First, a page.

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MEMA Home > Programs> Communication> News > Technology Builds Bridges in Waldo County

Technology Builds Bridges in Waldo County


March 11, 2008


In emergency management, one of Maine’s smallest counties has become among the most technologically advanced.

Waldo County Emergency Management recently brought online E-Studio, an online collaboration and networking portal to build connections through technology with local emergency managers, fire personnel, police officers and other first responders.

E-Studio, an online project management and collaboration suite, is a secure, password protected space in which users can interact, share materials, an organize activities. It features a calendar, chat and discussion boards, file upload and download space, and a task tracker. For Waldo County Emergency Management, the system has greatly improved their operations. “E-Studio has given us the ability to get more information out,” said Dale Rowley, the county emergency management director, “and the ability to speed things up.”

Rowley said the system, while advanced and customizable, is easy to learn and use. “It is incredibly user friendly,” he said. “They have several manuals for this, but I’ve never used them.”

Purchasing and integrating the system was neither expensive, nor time consuming. “I found out that it was only going to cost me $500 a year,” Rowley said. “It took me two hours to set up. It’s perfect for us.”

Using an online system allows the county to leave behind older technology like fax machines. “It’s so much easier to use email and the internet instead of fax,” Rowley said, using fire personnel as an example. “Most of the fire chiefs do not have faxes at home, or even at the fire station. They have to pick up faxes at the town office, usually several days later,” he said. By the time fire chiefs and local emergency managers receive faxes, Rowley said the information is likely outdated.

Municipal Emergency Directors agree that the system gives them an advantage. “Being able to use a computer on scene, for a local director, is absolutely essential,” said Kyle Wright, emergency management director for the town of Liberty. “Dale has gone out of his way to help the directors with E-Studio, so we can use its tools to greater advantage,” he said.

In addition to his post as County Emergency Management Director, Rowley is also a professional engineer and an Air National Guardsman. He began to consider the potential of an online collaboration system after working with such a system in the Air Force, called Community of Practice (COP). “It’s an online portal very similar to E-Studio,” Rowley said. “Every major function in the Air Force has their own online COP. It has a calendar, a chat room, a document area – I saw that, and knew a system like that was exactly what I wanted,” he said.

Rowley first used E-Studio during an exercise that brought together the United States and Canada to test emergency response capabilities in scenarios ranging from hurricane to a terrorist attack. The exercise, called Ardent Sentry, was partially organized by Harvard University’s School of Public Health. “Harvard set up this E-Studio to manage the drill,” Rowley said. “That way, everyone wouldn’t always have to meet in Augusta to review documents and plans. You’d just use E-Studio to do it.”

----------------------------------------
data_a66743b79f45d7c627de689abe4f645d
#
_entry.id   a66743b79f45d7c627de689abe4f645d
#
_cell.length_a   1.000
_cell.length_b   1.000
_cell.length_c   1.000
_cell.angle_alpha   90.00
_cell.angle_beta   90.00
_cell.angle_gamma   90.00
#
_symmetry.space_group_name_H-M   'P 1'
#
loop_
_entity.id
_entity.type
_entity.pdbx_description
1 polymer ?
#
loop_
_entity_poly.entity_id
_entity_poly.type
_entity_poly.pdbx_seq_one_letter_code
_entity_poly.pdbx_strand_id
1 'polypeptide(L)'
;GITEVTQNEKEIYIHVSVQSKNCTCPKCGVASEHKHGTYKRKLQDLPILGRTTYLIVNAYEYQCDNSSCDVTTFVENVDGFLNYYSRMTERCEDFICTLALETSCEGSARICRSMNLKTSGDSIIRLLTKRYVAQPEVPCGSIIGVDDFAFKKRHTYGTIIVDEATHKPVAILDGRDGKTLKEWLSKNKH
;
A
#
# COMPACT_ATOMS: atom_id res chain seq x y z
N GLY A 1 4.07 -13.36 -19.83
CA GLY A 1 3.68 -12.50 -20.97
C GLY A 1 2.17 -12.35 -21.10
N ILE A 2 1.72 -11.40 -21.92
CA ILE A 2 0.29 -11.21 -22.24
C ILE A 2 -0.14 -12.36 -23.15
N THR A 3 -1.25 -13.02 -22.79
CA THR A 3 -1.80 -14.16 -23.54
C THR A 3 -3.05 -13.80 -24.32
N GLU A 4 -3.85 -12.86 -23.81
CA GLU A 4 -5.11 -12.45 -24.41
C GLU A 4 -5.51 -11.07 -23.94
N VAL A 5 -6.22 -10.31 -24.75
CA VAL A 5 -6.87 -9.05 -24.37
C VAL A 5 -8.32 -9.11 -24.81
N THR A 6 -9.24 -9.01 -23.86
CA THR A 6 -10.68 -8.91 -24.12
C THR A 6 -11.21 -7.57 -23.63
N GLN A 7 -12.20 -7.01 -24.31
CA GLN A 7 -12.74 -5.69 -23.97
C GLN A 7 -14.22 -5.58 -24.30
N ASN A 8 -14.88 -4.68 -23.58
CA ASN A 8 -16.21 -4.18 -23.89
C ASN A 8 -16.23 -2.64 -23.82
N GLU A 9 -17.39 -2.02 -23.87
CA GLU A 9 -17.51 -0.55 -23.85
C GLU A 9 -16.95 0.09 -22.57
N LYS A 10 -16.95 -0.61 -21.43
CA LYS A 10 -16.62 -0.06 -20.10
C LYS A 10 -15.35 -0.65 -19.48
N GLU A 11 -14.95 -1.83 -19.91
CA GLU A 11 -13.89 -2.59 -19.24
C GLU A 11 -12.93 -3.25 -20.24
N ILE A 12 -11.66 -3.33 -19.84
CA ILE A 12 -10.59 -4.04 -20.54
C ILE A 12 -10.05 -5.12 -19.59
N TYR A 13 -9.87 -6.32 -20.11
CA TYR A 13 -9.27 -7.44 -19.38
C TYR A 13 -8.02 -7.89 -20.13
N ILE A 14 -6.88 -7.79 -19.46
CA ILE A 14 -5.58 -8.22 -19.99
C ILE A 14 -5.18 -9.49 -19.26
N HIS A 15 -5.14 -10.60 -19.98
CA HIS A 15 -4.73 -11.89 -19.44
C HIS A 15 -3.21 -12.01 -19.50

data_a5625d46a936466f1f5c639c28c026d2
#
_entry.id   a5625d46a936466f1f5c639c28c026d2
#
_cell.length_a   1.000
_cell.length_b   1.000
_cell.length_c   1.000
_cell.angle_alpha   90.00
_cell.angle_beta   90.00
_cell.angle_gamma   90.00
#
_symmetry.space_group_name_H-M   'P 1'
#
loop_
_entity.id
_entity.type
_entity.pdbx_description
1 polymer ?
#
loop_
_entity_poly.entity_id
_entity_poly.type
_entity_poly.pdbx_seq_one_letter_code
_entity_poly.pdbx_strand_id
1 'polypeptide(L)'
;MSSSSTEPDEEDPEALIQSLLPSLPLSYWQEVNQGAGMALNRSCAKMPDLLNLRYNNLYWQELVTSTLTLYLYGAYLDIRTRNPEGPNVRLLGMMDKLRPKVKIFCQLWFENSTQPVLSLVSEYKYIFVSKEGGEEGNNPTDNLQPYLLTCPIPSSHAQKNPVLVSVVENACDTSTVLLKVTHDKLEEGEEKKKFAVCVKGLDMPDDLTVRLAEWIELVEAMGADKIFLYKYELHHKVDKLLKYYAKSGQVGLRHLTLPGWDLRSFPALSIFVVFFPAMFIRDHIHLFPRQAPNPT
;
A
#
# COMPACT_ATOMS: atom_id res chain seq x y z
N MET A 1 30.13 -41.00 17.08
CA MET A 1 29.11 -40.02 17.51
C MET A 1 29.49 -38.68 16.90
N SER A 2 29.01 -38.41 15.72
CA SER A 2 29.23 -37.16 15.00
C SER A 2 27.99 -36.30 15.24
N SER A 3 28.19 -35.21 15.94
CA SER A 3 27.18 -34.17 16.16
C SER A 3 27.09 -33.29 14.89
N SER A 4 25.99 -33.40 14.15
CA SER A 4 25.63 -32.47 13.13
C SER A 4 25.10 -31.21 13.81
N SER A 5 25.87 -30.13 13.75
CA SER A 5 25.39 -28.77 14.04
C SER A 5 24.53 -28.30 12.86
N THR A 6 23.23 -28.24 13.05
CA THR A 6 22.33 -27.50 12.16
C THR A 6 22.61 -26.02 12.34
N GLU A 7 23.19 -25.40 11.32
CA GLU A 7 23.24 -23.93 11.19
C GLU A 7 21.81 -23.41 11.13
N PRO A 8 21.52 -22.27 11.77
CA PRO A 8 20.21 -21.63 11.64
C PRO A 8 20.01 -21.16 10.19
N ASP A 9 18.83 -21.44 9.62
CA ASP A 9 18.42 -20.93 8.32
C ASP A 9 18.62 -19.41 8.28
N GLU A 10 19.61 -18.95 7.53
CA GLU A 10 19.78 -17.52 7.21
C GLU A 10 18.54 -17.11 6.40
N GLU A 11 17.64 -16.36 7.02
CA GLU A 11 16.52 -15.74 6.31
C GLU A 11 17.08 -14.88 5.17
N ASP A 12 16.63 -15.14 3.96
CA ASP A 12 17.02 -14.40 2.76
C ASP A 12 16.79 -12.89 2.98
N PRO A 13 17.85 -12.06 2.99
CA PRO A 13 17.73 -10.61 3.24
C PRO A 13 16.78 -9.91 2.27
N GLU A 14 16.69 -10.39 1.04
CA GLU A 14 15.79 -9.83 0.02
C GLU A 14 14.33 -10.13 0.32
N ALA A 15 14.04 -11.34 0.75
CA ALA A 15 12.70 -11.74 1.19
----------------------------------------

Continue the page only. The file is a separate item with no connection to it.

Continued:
In addition to the online system, Waldo County Emergency Management also recently received a federal grant to provide text pagers to each community’s emergency director. “In the urban areas of our state, public safety folks are full time and receive this equipment from the city” Rowley said. “In all of our towns – mostly rural – none of them are full time, and very few of the communities give their police and fire staff equipment like text pagers,” he said.

This new technology has made it easier for officials to respond to emergencies and disasters. “E-Studio and our text pagers have sped things up quite a bit,” Rowley said. “Before I came on board, the only way we could notify everybody is if this office called every individual town. You wouldn’t get an instant message, you’d get a voice message 6 or 7 hours later after you got home,” he said. Rowley said the process of connecting with local emergency responders used to take 25-30 telephone calls and several days to pull local staff together for a meeting. “Now we could put out one page and get everybody onto a conference call,” he said. “We’ve gone from a process that could take two or three days to a process that could take two or three hours.”

At first, the system generated questions. “Frankly I was not sure what to expect,” said Wright. “But I have learned that E-Studio is not just a tool to use in an emergency, but also one to use at anytime for a variety of tasks.” He agrees with Rowley, that E-Studio provides connectivity that before was unavailable. “Being able to use E-Studio, its tools and information to communicate with any and all local, county, and state emergency management officers… it’s great!,” he said.

For more information on E-Studio or Waldo County’s use of the system, contact Dale Rowley at 338-3870.

—Derek Mitchell



Waldo County EMA


Last update: 07/20/10